At Italy On This Day you will read about events and festivals, about important moments in history, and about the people who have made Italy the country it is today, and where they came from. Italy is a country rich in art and music, fashion and design, food and wine, sporting achievement and political diversity. Italy On This Day provides fascinating insights to help you enjoy it all the more.

Sunday, 17 April 2016

Giovanni Riccioli – astronomer

Jesuit priest had a crater on the moon named after him


Giovanni Battista Riccioli pictured in an illustration from a 17th century book
Giovanni Battista Riccioli pictured in
an illustration from a 17th century book
Giovanni Battista Riccioli, a Jesuit priest who became one of the principal astronomers of the 17th century, was born on this day in 1598 in Ferrara.

He was renowned for his experiments with pendulums and falling bodies and for his studies of the motion of the earth and the surface of the moon.

Riccioli entered the Society of Jesus when he was 16 and after completing his training began studying the humanities.

Between 1620 and 1628 he studied philosophy and theology at the Jesuit College in Parma, where he was taught by Giuseppe Biancani, who had accepted new ideas such as the existence of lunar mountains.

After Riccioli was ordained he taught physics and metaphysics at Parma and engaged in experiments with falling bodies and pendulums. He is believed to be the first scientist to measure the rate of acceleration of a freely falling body. He also carried out observations of the surface of the moon.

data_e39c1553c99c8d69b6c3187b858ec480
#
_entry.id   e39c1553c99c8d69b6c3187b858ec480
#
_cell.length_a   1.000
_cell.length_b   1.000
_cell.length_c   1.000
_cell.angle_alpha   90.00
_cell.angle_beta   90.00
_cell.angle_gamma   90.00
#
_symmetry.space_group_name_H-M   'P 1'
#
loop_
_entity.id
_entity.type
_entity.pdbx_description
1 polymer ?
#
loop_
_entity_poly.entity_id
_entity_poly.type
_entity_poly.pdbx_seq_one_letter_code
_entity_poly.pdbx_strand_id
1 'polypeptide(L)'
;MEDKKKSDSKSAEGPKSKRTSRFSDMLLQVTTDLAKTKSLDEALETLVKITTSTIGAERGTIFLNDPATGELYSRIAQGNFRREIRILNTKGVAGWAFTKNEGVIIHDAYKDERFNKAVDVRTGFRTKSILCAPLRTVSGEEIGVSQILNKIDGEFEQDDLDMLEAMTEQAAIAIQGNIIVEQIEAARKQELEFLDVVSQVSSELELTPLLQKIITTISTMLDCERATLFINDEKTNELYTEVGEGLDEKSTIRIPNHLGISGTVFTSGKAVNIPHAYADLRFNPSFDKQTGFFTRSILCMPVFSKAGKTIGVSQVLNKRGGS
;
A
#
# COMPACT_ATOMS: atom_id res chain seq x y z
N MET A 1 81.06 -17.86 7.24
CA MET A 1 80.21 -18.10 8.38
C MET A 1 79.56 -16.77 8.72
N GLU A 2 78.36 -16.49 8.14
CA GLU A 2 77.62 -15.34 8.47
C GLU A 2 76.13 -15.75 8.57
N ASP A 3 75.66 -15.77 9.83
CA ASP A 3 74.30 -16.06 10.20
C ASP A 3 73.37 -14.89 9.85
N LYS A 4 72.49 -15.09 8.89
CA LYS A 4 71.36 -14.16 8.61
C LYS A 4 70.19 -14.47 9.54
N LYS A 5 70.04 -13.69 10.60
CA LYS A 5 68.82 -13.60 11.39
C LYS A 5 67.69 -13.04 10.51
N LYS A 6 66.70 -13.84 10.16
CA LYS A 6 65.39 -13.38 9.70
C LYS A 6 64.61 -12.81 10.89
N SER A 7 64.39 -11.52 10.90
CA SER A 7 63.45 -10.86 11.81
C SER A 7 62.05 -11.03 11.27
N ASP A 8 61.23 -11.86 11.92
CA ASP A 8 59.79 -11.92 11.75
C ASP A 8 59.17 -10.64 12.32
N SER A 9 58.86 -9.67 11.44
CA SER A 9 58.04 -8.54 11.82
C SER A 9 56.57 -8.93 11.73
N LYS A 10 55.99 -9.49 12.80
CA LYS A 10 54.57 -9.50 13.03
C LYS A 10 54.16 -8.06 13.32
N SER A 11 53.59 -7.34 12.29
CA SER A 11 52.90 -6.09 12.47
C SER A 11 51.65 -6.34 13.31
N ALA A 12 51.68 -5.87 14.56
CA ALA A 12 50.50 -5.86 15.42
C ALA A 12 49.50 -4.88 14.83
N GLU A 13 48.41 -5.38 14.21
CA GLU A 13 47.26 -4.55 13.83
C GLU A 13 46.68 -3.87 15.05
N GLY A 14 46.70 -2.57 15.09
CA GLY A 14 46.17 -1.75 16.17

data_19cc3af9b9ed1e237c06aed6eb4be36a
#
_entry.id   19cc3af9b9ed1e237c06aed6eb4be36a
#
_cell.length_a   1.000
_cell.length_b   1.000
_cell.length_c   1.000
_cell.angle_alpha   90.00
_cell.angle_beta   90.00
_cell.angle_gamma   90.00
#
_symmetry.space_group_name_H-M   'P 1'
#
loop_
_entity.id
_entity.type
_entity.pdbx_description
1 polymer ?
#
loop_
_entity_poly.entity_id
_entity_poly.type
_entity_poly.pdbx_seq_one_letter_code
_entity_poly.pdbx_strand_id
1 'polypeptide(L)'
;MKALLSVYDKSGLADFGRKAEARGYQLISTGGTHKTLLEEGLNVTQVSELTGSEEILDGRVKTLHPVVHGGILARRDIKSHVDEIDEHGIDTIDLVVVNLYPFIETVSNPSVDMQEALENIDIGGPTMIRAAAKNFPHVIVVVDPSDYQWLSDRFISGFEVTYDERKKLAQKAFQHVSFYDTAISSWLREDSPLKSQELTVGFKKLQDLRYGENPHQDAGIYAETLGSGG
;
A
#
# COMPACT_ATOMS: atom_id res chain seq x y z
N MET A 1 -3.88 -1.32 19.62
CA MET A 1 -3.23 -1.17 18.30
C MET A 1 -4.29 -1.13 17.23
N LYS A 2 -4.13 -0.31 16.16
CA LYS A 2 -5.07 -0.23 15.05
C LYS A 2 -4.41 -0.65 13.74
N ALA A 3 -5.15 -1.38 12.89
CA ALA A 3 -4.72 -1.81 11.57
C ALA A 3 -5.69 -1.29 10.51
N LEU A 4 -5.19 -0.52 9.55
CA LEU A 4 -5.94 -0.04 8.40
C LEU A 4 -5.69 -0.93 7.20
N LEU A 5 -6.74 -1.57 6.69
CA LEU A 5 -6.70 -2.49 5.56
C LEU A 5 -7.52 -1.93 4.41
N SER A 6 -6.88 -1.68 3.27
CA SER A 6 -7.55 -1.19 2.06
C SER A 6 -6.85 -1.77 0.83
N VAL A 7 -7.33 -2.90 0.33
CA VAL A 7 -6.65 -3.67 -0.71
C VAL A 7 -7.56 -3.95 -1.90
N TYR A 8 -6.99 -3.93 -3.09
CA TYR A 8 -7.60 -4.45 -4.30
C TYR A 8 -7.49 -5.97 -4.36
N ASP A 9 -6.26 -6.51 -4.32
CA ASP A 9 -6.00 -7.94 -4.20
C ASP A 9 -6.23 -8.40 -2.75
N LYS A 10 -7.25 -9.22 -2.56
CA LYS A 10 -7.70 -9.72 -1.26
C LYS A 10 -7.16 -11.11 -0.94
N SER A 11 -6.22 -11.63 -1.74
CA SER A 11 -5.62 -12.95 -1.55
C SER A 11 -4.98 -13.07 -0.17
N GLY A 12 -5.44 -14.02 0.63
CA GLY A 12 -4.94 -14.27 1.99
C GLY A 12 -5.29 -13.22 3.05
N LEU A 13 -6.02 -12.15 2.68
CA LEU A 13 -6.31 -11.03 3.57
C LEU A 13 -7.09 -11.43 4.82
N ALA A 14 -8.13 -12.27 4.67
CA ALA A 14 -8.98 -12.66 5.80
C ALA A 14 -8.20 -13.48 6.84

Riccioli's moon map was drawn in 1651
Riccioli's moon map, which he drew in 1651
Riccioli became more committed to studying astronomy than theology and his superiors in the Jesuits assigned him to carry out astronomical research.

He went to work at a college in Bologna where he built an observatory equipped with telescopes and instruments for astronomical observation.

One of his most significant works was his Almagestum Novum, an encyclopaedic volume packed with illustrations and tables that became a standard reference book for astronomers. He continued to publish works on astronomy and theology and to correspond with other scientists right up to his death at the age of 73 in 1671 in Bologna.

A crater on the moon has been named the Riccioli crater in honour of the astronomer.

Ferrara's castle has been made a Heritage Sire by Unesco
Ferrara's impressive castle
Travel tip:

Ferrara in Emilia-Romagna, where Riccioli was born, was the city of the Este dukes and still has winding cobbled streets, medieval houses, Renaissance palaces and a stunning castle. It has been declared a World Heritage Site by Unesco.

Travel tip:

Bologna, where Riccioli worked until he died, is the capital of the Emilia-Romagna region and home to the oldest university in the world, which was founded in 1088. An important cultural and artistic centre, Bologna is famous the world over for its dish of tagliatelle al ragù bolognese, strips of pasta with a rich, meat sauce.

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